negative easements are covenants. Law of real covenants call for vertical and horizontal privity (as well as writing, notice, intent for restriction to run on both sides and touch and concern).

Equitable servitudes have the same requirements minus privity.

Can get damages with the former but limited to an injunction with the latter.

Your example doesn't make clear whether there's horizontal privity between A and B (are they neighbors or did A buy from B). The answer to your question hinges on this.


I see your disclaimer below but, an ES doesn't need privity right, so seems like it's the same thing as a Neg easement


neg easements are covenants. real covenants need privity. otherwise they're just equitable servitudes.

so you're right that ES doesn't need privity but you're wrong that its the same thing as a negative easement.

History lesson FWIW: Traditionally the court didn't really like to allow negative easements so it traditionally only allowed them for the right tto lateral supoport of a building, the right prevent light and air from being blocked by construction, and the right to prevent interference with flow of artificial stream.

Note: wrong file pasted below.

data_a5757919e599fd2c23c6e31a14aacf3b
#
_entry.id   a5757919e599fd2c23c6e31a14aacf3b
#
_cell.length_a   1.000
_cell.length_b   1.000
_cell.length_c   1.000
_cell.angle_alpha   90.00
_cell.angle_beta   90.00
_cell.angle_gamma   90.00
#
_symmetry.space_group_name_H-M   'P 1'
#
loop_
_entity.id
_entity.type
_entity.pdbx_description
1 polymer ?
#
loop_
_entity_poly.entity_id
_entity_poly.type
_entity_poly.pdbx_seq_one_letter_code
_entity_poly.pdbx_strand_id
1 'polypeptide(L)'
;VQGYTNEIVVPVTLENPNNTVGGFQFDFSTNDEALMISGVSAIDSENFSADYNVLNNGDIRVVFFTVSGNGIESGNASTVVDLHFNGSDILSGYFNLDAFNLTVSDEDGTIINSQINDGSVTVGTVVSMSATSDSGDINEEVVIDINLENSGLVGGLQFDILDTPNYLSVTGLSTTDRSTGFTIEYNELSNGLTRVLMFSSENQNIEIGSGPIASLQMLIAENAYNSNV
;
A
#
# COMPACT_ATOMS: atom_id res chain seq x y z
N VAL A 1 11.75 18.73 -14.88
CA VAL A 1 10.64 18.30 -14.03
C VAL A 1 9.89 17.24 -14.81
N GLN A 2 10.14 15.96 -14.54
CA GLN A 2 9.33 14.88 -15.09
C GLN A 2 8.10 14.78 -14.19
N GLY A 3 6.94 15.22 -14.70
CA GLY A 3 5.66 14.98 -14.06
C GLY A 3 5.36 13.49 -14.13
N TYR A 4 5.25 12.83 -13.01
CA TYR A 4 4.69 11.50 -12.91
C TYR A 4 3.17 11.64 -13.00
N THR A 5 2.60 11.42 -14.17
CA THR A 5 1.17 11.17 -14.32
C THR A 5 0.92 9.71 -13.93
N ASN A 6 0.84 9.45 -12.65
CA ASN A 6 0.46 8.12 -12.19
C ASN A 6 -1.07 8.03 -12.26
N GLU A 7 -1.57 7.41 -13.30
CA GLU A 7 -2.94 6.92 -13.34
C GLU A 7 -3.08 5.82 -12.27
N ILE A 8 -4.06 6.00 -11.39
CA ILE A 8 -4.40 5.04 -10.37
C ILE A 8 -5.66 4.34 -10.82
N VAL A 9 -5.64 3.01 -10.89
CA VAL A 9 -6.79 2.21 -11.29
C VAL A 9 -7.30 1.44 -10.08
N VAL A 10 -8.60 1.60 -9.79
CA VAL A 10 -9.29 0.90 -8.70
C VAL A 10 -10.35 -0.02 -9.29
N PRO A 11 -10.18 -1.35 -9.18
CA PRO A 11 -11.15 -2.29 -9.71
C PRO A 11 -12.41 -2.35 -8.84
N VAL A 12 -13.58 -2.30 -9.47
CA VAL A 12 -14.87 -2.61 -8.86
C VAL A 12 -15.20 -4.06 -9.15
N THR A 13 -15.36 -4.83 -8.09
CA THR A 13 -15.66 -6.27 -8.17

However covenants allow for the creation of non-traditional negative easements. The RS has abolished a distinction between covenants and negative easements because there really isn't one.

Real covenants need privity. Equitable servitudes do not.

I mean arguably i guess the term negative easement could encapsulate both these things but in that case they're still not the same thing.


Affirmative easement: writing, intent, notice.

Negative easement can't really make except in a few traditional categories except...

Real covenants: writing, intent, notice, touch and concern, privity.

Equitable servitudes: writing intent notice touch and concern

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Re: 1L Substantive Law Questions (Get your BLL on ITT)

Postby Pleasye » Fri May 02, 2014 2:33 am

North wrote:This might out me as not understanding basic principles of evidence the day before my evidence exam, but: